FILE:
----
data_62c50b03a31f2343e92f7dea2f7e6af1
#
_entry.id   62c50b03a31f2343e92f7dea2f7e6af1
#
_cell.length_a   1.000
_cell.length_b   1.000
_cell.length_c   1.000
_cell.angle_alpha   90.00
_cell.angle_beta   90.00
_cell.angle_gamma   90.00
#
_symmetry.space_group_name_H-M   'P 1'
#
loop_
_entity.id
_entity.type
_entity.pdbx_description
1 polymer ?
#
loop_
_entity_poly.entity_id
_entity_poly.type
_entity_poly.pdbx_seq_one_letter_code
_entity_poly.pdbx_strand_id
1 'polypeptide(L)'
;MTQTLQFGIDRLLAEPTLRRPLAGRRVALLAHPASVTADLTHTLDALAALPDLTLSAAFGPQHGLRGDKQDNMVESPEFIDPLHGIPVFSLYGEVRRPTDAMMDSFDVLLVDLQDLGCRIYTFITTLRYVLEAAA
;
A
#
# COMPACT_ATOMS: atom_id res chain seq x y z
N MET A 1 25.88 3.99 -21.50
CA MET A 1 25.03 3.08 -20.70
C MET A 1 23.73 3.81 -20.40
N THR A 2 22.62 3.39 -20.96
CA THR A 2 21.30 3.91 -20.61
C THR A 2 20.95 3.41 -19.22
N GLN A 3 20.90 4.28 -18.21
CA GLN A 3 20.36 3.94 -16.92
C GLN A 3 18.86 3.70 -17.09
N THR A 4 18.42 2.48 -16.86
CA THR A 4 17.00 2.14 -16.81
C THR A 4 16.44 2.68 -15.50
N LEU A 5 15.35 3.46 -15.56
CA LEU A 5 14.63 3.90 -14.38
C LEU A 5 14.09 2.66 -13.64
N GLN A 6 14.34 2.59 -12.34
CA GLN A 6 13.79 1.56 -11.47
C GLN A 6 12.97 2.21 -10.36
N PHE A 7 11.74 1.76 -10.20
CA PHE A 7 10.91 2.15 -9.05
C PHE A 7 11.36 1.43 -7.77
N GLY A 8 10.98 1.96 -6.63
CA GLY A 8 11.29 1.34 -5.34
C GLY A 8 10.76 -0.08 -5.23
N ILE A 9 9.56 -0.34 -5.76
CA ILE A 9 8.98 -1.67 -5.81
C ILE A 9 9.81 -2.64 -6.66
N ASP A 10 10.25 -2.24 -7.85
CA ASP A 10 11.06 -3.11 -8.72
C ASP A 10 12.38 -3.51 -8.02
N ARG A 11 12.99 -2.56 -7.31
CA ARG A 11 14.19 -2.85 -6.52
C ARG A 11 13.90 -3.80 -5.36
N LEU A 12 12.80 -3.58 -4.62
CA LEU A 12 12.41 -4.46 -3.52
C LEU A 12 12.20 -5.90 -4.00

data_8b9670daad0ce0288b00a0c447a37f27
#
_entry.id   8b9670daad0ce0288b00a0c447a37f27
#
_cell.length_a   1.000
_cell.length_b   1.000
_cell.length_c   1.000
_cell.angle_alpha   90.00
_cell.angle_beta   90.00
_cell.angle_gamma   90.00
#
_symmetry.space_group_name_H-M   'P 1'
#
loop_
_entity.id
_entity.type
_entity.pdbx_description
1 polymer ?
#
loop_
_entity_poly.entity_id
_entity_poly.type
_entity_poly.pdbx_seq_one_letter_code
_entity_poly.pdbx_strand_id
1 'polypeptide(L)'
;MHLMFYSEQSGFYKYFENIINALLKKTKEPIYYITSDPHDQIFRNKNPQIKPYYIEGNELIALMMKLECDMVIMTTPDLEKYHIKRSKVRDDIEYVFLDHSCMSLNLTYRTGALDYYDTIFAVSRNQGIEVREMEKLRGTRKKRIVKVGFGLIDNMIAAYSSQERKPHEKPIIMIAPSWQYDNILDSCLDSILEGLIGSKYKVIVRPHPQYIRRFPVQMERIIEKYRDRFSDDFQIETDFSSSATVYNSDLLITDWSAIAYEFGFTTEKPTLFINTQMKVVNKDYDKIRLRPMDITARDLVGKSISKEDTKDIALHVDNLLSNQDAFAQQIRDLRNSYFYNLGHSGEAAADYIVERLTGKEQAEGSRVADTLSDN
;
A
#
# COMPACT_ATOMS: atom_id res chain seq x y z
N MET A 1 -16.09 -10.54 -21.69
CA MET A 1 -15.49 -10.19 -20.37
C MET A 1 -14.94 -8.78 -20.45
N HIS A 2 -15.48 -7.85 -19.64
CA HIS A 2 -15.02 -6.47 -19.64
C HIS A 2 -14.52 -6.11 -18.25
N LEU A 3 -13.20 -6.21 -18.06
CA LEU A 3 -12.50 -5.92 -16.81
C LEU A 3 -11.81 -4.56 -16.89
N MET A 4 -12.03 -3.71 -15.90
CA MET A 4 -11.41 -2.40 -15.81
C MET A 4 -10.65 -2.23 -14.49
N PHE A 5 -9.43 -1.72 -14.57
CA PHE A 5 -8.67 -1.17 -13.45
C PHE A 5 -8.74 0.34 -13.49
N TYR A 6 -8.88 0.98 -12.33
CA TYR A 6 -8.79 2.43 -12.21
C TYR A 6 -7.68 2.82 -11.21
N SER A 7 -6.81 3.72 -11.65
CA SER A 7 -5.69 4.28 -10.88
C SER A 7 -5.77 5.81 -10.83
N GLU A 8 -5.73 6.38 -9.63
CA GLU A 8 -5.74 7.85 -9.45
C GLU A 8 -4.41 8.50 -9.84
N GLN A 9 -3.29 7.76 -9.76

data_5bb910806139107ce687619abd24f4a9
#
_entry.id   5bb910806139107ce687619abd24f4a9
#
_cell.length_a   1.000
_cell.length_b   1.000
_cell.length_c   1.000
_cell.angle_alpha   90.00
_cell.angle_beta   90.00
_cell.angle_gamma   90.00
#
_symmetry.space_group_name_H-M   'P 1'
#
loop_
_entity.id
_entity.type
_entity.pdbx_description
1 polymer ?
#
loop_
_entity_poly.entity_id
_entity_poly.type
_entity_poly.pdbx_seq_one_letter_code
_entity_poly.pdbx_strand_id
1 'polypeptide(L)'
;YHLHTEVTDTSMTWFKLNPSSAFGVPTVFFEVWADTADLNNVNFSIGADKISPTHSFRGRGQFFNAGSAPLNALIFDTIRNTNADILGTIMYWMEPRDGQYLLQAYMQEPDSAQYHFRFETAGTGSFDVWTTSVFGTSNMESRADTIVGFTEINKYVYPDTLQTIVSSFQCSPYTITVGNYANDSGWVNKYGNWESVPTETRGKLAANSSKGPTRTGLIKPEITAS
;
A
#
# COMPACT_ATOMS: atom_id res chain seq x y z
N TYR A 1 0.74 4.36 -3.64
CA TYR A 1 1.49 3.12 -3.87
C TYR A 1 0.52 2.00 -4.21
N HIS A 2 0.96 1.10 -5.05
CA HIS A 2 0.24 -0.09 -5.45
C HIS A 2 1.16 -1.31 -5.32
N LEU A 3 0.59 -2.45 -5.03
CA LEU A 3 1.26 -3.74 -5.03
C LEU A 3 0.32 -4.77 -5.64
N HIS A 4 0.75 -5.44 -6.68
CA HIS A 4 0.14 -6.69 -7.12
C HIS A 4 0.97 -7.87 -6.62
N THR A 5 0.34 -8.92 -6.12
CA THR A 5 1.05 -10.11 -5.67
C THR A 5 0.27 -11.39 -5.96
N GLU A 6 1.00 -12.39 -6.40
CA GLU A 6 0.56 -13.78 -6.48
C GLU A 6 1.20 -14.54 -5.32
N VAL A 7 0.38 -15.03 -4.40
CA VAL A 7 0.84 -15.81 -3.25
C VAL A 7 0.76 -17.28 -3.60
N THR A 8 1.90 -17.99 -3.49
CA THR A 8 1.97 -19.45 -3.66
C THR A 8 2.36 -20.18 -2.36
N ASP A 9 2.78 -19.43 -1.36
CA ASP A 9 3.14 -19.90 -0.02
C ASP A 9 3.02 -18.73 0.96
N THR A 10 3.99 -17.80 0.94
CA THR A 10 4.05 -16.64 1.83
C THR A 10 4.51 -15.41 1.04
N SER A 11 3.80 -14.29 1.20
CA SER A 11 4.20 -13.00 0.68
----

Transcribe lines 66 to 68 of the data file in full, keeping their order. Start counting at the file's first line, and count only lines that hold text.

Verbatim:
C LEU A 12 12.20 -5.90 -4.00

data_8b9670daad0ce0288b00a0c447a37f27
#